Tarzan of the Apes
||This article includes a list of references, but its sources remain unclear because it has insufficient inline citations. (February 2014) (Learn how and when to remove this template message)|
|This article relies largely or entirely upon a single source. (February 2014)|
Dust-jacket illustration of Tarzan of the Apes
|Author||Edgar Rice Burroughs|
|Illustrator||Fred J Arting|
|Cover artist||Fred J Arting|
|Publisher||A. C. McClurg|
|Media type||Print (Hardback)|
|Followed by||The Return of Tarzan|
Tarzan of the Apes is a novel written by Edgar Rice Burroughs, the first in a series of books about the title character Tarzan. It was first published in the pulp magazine All-Story Magazine in October 1912. So popular was the character that Burroughs continued the series into the 1940s with two dozen sequels. For the novel's centennial anniversary, Library of America published a hardcover edition based on the original book in April 2012 with an introduction by Thomas Mallon (ISBN 978-1-59853-164-0).
The novel tells the story of John Clayton III. John and Alice (Rutherford) Clayton II, Lord and Lady Greystoke of England, are marooned in the western coastal jungles of equatorial Africa in 1888. In September 1889 their son John Clayton III is born. At one year old his mother dies, and soon thereafter his father is killed by the savage king ape Kerchak. The infant is then adopted by the she-ape Kala.
Clayton is named "Tarzan" ("White Skin" in the ape language) and raised in ignorance of his human heritage.
As a boy, feeling alienated from his peers due to their physical differences, he discovers his true parents' cabin, where he first learns of others like himself in their books. Using basic primers with pictures, over many years he teaches himself to read English, but having never heard it, cannot speak it.
Upon his return from one visit to the cabin, he is attacked by a huge gorilla which he manages to kill with his father's knife, although he is terribly wounded in the struggle. As he grows up, Tarzan becomes a skilled hunter.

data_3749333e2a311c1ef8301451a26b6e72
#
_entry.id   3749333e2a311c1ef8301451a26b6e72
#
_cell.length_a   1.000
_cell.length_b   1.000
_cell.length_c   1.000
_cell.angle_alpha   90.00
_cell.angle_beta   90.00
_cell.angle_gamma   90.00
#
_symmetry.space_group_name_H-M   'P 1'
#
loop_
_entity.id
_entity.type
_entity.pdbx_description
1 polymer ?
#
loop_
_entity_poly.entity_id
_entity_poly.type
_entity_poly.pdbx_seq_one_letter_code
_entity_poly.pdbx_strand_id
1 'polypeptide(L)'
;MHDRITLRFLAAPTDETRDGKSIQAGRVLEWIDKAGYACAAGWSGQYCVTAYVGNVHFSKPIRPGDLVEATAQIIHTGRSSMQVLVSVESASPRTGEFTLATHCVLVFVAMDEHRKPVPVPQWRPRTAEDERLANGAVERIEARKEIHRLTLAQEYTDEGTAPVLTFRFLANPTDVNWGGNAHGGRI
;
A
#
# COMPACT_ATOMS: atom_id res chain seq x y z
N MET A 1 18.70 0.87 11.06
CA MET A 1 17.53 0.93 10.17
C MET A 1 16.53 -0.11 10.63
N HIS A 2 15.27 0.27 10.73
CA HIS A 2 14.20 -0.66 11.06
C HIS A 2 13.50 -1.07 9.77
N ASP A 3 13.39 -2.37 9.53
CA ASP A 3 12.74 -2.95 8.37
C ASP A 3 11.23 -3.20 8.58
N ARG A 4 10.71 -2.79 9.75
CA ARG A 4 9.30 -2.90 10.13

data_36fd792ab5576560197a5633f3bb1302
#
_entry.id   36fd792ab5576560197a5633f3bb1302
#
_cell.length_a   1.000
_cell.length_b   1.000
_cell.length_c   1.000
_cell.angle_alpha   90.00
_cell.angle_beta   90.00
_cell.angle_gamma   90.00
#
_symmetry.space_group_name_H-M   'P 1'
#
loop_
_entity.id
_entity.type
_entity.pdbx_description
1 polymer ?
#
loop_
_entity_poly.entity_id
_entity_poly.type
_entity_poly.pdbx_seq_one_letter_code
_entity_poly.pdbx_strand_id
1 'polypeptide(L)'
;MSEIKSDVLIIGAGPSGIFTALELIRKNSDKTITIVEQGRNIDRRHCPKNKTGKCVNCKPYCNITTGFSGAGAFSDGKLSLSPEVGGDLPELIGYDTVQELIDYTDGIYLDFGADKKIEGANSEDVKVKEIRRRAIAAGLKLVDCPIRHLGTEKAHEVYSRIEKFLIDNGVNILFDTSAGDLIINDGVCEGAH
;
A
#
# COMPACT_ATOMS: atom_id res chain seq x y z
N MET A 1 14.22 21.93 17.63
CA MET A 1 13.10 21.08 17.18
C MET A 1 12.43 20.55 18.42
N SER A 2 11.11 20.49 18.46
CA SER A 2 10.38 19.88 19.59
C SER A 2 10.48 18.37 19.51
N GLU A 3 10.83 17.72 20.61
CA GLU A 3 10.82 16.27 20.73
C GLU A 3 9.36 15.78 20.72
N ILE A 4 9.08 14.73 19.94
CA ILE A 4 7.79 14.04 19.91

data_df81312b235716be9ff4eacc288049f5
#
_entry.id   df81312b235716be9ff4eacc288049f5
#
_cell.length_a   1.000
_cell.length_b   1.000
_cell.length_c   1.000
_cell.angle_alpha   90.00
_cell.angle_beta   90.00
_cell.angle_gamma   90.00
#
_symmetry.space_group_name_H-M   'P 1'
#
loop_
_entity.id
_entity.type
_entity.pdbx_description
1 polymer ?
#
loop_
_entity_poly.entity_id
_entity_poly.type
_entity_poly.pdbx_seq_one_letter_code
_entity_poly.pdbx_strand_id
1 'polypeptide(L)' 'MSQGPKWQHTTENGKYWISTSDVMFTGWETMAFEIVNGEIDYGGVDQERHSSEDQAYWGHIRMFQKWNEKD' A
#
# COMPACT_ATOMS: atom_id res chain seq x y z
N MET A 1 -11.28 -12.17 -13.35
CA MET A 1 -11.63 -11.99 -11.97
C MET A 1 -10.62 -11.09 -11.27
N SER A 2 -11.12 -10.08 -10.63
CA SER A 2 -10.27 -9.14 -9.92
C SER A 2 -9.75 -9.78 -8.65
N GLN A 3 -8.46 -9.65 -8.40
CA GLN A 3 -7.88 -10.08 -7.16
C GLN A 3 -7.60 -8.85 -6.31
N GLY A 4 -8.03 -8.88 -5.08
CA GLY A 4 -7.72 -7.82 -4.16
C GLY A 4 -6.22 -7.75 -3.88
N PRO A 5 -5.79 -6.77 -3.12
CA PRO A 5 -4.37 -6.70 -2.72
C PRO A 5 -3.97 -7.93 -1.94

Later, a tribe of black Africans settle in the area, and Tarzan's adopted mother, Kala, is killed by one of its hunters. Avenging himself on the killer, Tarzan begins an antagonistic relationship with the tribe, raiding its village for weapons and practicing cruel pranks on them. They, in turn, regard him as an evil spirit and attempt to placate him. Some time after, Tarzan finds he has excited the jealousy of Kerchak, the ape leader, who finally attacks him. Tarzan kills Kerchak and takes his place as "king" of the apes.
When Tarzan is about the age of 20, a new party of humans is marooned on the coast, including Jane Porter, the daughter of American professor Archimedes Q Porter and the first white woman Tarzan has ever seen. Tarzan's cousin, William Cecil Clayton, unwitting usurper of the ape man's ancestral English estate, is also among the party. Tarzan spies on the newcomers, aids them in secret, and saves Jane from the perils of the jungle.
Among the party was French Naval Officer Paul D'Arnot. While rescuing D'Arnot from the natives, a rescue ship recovers the castaways. D'Arnot teaches Tarzan to speak French and offers to take Tarzan to the land of white men where he might connect with Jane again. On their journey, D'Arnot teaches him how to behave among white men. In the ensuing months, Tarzan eventually learns to speak English as well.
Ultimately, Tarzan travels to find Jane in Wisconsin, USA. Tarzan learns the bitter news that she has become engaged to William Clayton. Meanwhile, clues from his parents' cabin have enabled D'Arnot to prove Tarzan's true identity as John Clayton the Earl of Greystoke. Instead of reclaiming his inheritance from William, Tarzan chooses rather to conceal and renounce his heritage for the sake of Jane's happiness.
Characters in order of appearance
- John Clayton, Lord Greystoke
- Lady Alice Clayton (Rutherford)
- Black Michael
- Professor Archimedes Q. Porter
- Jane Porter
- Samuel T. Philander